RE: Request

Date: Wed Nov 26 2003 - 04:57:23 EST

  • Next message: Arcane Jill: "RE: numeric properties of Nl characters in the UCD"

    > >Most font developers restrict rights on their fonts. Obtaining a
    > >legal copy of a font only grants the user the right to use the font;
    > >not to make changes.
    > Actually, a lot of font developers -- probably the majority -- explicitly
    > allow modifications for personal use. What they do not generally permit is
    > distribution of modified fonts, and, of course, they also require that you
    > have a valid license for the original font for every installation of the
    > modified font. If in doubt, check your license agreement.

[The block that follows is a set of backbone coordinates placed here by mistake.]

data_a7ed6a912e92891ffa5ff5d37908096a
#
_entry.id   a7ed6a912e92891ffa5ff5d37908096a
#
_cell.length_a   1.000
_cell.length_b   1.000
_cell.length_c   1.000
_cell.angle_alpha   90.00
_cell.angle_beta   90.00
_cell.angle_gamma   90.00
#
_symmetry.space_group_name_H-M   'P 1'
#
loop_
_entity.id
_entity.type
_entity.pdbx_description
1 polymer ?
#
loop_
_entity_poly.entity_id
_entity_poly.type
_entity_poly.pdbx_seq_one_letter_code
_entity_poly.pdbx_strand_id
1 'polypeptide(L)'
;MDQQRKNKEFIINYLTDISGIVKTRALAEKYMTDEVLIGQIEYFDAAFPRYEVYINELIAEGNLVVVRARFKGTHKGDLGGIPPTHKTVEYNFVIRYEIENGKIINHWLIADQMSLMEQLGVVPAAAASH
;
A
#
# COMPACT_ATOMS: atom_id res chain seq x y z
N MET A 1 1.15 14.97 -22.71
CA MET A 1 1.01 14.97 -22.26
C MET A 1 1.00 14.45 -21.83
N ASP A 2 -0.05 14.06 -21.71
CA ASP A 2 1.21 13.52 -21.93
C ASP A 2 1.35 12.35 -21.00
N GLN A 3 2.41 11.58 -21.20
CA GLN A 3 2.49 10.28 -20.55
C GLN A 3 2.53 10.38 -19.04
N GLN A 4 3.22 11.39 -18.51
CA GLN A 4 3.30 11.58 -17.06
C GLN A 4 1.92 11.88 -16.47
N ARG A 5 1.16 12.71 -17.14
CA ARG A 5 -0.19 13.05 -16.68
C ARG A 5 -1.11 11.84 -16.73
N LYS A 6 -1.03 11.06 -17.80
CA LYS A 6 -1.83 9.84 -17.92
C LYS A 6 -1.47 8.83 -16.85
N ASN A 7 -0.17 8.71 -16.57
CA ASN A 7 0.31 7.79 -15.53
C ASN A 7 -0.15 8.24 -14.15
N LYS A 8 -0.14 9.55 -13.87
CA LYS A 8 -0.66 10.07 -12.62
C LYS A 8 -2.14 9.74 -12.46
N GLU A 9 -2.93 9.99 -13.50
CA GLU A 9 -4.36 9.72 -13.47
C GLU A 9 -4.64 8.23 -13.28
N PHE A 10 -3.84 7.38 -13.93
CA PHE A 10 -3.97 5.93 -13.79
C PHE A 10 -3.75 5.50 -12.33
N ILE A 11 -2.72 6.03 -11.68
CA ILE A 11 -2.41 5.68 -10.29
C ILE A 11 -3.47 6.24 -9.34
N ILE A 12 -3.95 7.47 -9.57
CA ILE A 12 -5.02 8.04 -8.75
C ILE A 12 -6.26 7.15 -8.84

In some jurisdictions modifying fonts (or any other software) would be
    considered a consumer right, you bought or otherwise legally obtained it so you
    can do whatever you want with it unless you make a device violate some other
    law (sticking rockets onto your car or forcing 30,000 volts down the public
    phone system would not be legal modifications). In such a jurisdiction you can
    ignore anything in the license banning personal-use modification, but such a
    font would still be considered a derived work, which was copyright of both
    yourself and the original font creator and hence required both your permissions
    for distribution.

    Whether this is the case in much of Europe has recently gone from rather-
    unclear-but-its-probably-legal to rather-unclear-but-its-probably-illegal.

    This archive was generated by hypermail 2.1.5 : Wed Nov 26 2003 - 05:46:59 EST